"Karzai feels he's hostage to the internationals, and they feel they are hostage to him. So you have this frustration on both sides," says Martine van Bijlert, codirector of the Afghanistan Analysts Network in Kabul. "It's been like that for a long time, and it seems to be getting worse."
Yet Karzai and Washington are bound together in the interests of their charge – post-Taliban Afghanistan – with President Obama committing 30,000 more troops to safeguard Karzai's fragile regime.
Analysts are divided on how the United States might put the relationship on more constructive footing, with some advocating careful confrontation and others counseling avoidance.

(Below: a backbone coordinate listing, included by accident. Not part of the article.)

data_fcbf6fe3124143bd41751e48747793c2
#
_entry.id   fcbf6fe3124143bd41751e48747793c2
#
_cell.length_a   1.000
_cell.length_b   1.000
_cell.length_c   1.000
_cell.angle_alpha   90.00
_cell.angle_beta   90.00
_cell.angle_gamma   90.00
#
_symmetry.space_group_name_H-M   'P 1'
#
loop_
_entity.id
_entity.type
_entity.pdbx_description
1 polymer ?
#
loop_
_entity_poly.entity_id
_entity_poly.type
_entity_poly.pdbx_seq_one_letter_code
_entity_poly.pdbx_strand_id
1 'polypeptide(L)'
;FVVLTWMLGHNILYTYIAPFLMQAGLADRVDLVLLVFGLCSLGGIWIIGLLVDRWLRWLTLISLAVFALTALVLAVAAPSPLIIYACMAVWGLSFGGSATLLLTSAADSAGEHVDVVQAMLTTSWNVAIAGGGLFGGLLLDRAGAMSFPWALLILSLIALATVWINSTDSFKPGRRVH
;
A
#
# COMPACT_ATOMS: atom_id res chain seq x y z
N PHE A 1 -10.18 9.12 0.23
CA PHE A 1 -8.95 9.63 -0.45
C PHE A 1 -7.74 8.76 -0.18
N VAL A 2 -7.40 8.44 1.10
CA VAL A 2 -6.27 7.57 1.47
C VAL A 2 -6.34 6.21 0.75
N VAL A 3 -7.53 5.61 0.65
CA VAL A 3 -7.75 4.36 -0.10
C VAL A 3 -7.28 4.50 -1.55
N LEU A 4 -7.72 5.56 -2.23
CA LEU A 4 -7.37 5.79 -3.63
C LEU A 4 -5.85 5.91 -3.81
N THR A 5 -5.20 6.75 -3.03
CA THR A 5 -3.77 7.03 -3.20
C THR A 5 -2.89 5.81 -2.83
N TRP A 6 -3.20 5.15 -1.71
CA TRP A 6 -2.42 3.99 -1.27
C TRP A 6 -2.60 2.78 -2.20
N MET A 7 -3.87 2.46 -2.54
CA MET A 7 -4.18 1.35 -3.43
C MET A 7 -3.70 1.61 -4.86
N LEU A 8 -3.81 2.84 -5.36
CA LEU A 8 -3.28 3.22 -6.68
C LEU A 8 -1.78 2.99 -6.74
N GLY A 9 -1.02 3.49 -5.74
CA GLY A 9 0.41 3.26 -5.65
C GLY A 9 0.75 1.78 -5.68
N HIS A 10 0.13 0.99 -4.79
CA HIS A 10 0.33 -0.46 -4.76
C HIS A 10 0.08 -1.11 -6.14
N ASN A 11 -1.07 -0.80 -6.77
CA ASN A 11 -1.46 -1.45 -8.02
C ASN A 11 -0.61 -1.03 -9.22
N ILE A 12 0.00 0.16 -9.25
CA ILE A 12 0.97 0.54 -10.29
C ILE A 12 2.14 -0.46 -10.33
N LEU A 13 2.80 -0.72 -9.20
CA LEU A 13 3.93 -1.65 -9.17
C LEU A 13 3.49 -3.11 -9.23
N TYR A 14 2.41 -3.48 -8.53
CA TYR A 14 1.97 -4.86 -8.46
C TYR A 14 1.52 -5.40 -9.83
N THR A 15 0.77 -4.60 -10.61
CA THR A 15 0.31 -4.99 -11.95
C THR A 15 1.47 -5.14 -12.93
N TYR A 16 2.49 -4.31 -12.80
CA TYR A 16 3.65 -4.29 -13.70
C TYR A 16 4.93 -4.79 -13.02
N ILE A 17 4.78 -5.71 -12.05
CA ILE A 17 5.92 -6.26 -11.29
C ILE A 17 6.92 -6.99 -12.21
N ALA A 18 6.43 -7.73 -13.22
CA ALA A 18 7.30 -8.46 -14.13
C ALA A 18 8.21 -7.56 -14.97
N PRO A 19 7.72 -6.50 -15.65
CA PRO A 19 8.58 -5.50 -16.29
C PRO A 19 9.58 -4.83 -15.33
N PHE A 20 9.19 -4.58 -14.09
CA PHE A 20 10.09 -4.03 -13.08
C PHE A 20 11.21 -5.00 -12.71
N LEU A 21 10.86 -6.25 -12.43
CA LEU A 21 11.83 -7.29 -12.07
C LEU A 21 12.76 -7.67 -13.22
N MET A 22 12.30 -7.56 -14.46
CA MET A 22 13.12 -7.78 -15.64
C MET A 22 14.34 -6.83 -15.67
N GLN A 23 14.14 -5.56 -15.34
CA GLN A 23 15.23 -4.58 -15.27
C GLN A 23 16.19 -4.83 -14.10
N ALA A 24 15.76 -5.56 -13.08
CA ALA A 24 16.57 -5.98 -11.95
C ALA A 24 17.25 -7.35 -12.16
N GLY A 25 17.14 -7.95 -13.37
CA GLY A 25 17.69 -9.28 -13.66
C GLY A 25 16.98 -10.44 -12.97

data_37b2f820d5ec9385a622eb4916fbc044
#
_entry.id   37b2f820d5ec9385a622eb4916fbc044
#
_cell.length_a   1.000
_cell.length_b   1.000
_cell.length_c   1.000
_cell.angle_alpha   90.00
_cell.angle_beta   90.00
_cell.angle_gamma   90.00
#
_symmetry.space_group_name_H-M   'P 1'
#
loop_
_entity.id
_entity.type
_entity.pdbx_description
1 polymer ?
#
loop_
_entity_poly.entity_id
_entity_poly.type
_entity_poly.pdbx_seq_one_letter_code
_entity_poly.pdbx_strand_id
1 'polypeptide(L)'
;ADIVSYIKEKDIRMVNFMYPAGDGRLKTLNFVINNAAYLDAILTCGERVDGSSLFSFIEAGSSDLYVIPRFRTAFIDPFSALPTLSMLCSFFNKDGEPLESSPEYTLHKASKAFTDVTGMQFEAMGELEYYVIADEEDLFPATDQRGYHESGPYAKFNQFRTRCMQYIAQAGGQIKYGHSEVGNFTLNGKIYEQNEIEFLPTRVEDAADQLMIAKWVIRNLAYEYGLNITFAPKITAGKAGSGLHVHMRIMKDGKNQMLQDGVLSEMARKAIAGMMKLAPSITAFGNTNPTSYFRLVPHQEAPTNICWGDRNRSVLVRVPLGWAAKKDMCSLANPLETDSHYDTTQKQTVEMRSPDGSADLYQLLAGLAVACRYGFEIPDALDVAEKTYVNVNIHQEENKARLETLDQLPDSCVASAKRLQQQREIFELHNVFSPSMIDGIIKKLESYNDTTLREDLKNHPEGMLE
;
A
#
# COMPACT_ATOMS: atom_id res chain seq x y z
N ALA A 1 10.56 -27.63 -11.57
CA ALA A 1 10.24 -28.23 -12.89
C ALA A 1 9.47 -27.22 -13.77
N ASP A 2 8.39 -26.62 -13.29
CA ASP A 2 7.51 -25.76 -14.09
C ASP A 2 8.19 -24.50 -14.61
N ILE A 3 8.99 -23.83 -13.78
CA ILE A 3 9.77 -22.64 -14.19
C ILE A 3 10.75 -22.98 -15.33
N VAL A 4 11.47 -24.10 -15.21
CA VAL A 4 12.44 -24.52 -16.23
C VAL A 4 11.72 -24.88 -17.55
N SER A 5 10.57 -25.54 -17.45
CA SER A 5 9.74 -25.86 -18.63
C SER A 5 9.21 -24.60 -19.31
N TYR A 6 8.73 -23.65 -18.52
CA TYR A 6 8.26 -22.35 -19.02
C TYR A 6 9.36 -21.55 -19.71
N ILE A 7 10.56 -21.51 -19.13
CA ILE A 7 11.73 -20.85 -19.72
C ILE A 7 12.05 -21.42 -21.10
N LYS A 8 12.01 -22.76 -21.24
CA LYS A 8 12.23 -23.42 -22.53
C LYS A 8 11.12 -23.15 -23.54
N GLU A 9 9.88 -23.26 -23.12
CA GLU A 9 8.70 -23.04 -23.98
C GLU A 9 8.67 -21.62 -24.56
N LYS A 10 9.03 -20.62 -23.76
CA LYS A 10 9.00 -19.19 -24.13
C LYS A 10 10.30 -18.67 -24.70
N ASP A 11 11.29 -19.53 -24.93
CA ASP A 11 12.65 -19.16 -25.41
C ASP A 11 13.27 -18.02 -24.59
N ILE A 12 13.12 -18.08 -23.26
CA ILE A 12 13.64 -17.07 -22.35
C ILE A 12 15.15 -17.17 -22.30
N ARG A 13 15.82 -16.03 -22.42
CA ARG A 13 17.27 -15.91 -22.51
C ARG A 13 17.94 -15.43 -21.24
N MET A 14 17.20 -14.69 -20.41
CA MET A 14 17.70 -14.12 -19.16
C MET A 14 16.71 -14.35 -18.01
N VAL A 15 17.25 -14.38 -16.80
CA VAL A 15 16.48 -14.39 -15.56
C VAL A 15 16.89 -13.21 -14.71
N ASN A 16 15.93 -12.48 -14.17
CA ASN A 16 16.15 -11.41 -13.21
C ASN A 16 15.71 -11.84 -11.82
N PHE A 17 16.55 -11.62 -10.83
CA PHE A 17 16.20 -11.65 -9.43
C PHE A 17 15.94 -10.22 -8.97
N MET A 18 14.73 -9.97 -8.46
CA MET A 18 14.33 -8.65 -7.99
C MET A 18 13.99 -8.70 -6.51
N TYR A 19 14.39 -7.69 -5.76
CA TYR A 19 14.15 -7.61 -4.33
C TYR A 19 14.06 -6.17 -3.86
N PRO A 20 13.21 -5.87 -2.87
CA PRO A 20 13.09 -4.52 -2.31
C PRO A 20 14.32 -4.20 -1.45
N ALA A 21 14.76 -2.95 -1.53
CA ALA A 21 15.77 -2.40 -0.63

What might the US do?
The confrontational approach involves warning Karzai that his anti-Western statements undermine public support from NATO democracies that have committed troops to Afghanistan.